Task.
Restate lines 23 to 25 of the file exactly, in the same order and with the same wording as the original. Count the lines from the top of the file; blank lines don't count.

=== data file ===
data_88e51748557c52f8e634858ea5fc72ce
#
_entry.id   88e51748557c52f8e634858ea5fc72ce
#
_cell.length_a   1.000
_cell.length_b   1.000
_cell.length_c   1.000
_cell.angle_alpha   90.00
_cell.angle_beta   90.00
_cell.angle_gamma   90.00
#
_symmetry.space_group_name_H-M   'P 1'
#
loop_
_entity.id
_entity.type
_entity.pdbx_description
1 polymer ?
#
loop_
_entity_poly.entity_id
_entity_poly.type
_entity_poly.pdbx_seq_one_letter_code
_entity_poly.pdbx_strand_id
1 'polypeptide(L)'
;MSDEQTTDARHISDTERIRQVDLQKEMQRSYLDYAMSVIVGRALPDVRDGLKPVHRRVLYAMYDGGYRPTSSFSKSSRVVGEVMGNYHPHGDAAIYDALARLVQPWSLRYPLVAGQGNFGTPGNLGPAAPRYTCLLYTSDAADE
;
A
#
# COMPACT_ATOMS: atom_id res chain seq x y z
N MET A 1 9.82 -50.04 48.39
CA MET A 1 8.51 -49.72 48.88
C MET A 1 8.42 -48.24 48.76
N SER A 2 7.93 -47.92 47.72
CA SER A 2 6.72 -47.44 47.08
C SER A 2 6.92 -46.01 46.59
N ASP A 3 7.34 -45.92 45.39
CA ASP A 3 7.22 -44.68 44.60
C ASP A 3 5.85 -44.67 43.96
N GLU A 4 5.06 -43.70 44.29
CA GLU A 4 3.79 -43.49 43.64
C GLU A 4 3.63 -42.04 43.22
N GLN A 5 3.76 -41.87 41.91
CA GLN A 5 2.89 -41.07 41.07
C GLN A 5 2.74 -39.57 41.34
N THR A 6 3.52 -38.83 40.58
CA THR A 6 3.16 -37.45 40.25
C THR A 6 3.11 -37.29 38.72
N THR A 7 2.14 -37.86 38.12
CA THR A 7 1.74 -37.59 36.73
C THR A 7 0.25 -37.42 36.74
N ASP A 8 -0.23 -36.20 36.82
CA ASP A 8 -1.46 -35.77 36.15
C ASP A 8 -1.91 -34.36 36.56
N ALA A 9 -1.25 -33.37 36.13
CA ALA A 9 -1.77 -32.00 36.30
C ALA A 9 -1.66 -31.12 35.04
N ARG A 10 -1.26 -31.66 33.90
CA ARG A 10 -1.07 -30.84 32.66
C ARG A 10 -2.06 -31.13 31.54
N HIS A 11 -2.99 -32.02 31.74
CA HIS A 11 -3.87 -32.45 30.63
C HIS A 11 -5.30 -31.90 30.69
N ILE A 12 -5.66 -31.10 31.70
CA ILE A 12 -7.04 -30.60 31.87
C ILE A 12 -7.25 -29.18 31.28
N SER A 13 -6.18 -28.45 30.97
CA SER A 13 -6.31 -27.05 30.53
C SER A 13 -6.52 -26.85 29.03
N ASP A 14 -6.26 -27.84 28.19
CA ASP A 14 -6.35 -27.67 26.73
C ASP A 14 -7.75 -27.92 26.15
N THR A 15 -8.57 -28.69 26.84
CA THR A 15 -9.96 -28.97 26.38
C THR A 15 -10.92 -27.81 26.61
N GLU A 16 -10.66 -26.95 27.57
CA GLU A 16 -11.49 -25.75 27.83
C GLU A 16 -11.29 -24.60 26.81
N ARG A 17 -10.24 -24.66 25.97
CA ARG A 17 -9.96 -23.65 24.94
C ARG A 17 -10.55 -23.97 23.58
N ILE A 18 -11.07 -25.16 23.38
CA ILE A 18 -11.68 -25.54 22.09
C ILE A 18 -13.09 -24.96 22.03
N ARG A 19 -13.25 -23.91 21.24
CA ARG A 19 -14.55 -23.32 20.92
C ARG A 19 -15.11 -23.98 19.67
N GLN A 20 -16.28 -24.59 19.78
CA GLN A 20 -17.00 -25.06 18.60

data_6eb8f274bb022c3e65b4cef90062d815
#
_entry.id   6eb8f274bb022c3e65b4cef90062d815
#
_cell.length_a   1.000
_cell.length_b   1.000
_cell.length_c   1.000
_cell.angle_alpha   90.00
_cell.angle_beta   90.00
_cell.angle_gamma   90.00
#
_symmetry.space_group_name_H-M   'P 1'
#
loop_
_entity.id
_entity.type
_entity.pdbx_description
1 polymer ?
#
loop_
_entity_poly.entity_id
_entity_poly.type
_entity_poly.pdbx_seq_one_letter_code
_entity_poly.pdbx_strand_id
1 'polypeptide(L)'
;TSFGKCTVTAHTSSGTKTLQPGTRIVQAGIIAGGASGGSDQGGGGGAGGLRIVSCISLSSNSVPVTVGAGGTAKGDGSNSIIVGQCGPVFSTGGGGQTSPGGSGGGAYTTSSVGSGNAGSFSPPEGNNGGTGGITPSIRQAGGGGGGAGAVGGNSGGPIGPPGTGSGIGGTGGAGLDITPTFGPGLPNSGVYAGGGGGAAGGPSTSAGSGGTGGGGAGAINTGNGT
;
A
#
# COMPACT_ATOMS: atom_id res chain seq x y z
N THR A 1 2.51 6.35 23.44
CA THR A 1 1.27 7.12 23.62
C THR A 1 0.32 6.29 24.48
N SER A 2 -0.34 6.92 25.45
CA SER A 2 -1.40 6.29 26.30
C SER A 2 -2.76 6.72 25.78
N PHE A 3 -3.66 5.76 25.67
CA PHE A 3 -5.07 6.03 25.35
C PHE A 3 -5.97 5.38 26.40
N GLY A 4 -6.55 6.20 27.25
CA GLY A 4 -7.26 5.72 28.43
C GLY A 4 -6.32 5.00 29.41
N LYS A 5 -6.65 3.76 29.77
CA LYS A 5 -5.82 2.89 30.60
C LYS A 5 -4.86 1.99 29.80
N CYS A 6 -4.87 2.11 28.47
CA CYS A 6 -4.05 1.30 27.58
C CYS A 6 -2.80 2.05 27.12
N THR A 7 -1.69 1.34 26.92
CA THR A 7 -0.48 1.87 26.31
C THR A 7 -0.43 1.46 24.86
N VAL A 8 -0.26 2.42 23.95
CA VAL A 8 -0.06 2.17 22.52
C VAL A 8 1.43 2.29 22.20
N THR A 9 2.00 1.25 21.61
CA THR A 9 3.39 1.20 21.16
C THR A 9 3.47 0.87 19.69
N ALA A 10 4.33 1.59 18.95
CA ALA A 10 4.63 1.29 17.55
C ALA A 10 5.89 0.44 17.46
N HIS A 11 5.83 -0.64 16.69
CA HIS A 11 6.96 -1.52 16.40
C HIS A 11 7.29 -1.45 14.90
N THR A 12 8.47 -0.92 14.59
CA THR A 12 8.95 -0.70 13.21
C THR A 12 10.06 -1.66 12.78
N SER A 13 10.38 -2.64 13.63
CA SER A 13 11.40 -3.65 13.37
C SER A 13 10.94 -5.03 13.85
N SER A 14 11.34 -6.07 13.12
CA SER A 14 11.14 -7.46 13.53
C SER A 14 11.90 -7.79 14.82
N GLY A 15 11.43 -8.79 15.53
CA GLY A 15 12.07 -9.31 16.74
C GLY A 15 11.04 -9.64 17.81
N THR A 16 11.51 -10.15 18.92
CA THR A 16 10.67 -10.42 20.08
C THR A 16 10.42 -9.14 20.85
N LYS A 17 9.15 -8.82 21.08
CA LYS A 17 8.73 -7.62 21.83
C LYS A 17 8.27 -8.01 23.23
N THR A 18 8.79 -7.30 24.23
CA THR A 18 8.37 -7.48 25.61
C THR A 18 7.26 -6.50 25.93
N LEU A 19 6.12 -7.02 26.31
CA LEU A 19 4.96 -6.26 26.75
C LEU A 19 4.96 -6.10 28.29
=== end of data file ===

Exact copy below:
_entity_poly.pdbx_seq_one_letter_code
_entity_poly.pdbx_strand_id
1 'polypeptide(L)'